Still using a euphemism for menstruation? It’s time to #justsayperiod.

It’s 2017. But people all over the world still have a hard time talking about periods because of age-old taboos.

Last year we conducted a survey to see how many slang expressions people use around the world to say “period.” And over 90,000 respondents reported over 5,000 terms and phrases. We also asked how comfortable people are talking about periods with friends, family, and colleagues. The results: people are generally uncomfortable talking about periods, especially with men.

Why is it so hard to say “period”? Why is it even harder to talk about periods?

The menstrual cycle is a vital sign, which means it can be an indication of your overall health — similar to blood pressure or heart rate. This normal, healthy bodily function is experienced by nearly half of the world, but it’s surrounded by taboos for many cultural and social reasons.

Not only is this dangerous to women and people with cycles around the world who are ostracized during menstruation, but it also has limited female health research until very recently. Women have been left out of health studies because the menstrual cycle is considered an uncontrollable variable.

At Clue, we’re dedicated to pushing female health forward, so we wanted to take a stand against these international taboos. What better place to start than Berlin, an international hub and melting pot of people from over 185 countries? We covered the Rosenthaler Platz U-Bahn station with ads to open up the dialogue around periods.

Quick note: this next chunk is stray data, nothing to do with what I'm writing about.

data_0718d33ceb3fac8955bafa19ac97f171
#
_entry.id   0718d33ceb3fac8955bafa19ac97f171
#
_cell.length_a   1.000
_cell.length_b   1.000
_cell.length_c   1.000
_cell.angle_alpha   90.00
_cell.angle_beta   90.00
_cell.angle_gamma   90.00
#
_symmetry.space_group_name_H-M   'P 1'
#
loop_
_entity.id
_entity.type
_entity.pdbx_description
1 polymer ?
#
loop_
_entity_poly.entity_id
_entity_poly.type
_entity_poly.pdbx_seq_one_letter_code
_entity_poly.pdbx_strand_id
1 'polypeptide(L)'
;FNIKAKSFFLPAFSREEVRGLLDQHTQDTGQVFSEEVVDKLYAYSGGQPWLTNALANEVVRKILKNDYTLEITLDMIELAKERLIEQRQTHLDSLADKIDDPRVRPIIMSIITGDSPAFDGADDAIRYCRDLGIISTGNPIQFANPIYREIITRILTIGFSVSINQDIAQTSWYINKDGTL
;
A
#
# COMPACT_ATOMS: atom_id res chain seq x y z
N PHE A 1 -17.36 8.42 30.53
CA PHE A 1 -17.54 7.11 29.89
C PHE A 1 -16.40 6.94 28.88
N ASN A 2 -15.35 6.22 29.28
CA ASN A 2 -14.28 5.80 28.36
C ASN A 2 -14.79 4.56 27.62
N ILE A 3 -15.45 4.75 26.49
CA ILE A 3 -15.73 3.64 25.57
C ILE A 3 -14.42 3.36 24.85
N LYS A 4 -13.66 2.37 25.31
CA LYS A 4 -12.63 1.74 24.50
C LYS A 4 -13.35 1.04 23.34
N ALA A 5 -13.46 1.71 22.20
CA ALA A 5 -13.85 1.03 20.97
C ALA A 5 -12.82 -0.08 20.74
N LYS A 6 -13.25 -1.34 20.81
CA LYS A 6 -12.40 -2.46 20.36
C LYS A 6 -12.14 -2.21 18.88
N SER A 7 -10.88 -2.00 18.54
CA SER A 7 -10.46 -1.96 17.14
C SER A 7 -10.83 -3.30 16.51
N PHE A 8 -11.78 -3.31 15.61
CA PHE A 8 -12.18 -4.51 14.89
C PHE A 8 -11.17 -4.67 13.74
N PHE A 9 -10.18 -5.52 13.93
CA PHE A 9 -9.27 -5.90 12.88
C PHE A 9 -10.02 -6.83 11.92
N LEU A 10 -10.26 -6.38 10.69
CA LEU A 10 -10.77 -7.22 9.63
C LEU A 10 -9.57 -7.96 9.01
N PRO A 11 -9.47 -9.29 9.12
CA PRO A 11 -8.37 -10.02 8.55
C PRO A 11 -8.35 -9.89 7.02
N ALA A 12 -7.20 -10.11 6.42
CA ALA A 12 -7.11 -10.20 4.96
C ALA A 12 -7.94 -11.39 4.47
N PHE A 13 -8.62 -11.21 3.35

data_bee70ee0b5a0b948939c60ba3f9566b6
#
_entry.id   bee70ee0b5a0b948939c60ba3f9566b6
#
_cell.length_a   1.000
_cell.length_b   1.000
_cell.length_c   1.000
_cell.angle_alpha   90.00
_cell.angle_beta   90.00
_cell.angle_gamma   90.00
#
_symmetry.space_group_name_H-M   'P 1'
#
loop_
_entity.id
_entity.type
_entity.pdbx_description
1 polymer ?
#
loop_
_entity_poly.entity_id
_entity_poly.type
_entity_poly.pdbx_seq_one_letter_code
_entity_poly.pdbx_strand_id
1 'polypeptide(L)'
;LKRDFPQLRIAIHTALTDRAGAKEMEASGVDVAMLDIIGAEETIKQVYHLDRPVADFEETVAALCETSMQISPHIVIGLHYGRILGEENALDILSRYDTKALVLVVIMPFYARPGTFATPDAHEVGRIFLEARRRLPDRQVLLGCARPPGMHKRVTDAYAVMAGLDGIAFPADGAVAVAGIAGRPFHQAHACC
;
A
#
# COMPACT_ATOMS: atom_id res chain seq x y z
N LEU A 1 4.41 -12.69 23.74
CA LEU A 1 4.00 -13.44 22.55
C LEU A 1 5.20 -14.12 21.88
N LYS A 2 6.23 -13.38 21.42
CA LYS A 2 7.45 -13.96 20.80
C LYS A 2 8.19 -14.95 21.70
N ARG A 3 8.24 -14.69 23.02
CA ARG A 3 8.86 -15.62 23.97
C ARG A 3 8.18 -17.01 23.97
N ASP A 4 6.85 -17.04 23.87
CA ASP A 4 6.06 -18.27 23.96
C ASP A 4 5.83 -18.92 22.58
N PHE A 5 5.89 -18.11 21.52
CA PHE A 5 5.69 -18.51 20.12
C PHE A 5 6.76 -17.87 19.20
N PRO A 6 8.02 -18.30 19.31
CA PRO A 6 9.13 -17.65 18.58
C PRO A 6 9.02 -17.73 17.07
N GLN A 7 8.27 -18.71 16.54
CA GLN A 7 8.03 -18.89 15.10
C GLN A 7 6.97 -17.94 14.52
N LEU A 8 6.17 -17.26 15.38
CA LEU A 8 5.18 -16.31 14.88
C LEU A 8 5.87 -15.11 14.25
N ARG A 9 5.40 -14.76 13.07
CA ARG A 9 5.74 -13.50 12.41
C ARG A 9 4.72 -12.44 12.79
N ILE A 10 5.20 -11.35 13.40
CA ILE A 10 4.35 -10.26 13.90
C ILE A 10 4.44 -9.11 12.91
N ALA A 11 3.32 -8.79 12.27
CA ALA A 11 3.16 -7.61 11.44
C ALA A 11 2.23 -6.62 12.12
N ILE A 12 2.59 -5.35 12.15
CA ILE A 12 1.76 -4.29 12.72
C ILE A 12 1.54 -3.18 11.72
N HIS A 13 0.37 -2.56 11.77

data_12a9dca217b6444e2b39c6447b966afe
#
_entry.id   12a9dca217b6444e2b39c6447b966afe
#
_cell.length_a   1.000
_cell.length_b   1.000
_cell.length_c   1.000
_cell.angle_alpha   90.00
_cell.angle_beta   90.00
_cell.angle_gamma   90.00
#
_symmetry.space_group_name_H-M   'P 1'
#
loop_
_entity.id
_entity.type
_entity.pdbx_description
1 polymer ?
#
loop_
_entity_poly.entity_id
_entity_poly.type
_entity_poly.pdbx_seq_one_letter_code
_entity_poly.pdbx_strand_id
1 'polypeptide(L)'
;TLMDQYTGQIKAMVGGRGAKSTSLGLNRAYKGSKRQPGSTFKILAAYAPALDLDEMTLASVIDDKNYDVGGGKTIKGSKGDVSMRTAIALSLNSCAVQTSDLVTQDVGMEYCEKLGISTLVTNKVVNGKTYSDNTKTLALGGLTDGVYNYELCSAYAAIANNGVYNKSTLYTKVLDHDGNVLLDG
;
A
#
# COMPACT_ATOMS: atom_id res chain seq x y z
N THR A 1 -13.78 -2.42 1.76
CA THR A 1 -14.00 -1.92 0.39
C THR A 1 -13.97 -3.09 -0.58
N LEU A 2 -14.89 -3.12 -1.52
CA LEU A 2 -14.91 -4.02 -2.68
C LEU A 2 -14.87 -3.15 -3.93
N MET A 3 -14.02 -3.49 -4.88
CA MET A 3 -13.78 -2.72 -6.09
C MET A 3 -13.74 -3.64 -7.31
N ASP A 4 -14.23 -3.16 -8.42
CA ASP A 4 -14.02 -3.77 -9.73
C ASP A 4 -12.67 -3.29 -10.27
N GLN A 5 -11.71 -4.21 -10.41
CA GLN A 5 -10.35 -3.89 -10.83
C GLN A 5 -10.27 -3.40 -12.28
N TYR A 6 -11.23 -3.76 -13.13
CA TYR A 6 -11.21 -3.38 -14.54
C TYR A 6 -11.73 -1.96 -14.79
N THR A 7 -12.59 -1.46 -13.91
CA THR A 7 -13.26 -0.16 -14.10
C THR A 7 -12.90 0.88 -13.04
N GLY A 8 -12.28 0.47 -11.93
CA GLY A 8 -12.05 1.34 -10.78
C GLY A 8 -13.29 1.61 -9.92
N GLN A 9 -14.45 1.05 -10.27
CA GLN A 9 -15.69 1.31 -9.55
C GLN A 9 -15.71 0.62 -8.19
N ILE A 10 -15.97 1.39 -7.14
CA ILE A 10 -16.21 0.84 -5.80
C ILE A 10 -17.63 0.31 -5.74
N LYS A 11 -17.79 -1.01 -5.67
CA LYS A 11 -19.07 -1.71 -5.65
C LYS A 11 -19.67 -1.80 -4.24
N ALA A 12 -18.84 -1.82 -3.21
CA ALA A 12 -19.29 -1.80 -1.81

If we can openly talk about these things, they won’t be such a big deal anymore. Words matter — they shape our feelings about our bodies and their place in the world. Think about young girls approaching menarche who don’t know what to do. Young women who need access to tampons in their workplaces. Parents who don’t know how to educate their children.

Over the next three weeks, we’ll continue to write and share about the history of how we talk about periods, so that we can bring menstruation out of the shadows.

Start thinking about the most ridiculous period euphemism you’ve heard. On Friday, September 8, we’ll ask everyone to take to Twitter and Instagram and post your most ridiculous period slang term. In the meantime, follow #justsayperiod.

We’re also releasing a limited-edition #justsayperiod tote to celebrate the movement to make periods a part of everyday conversation.

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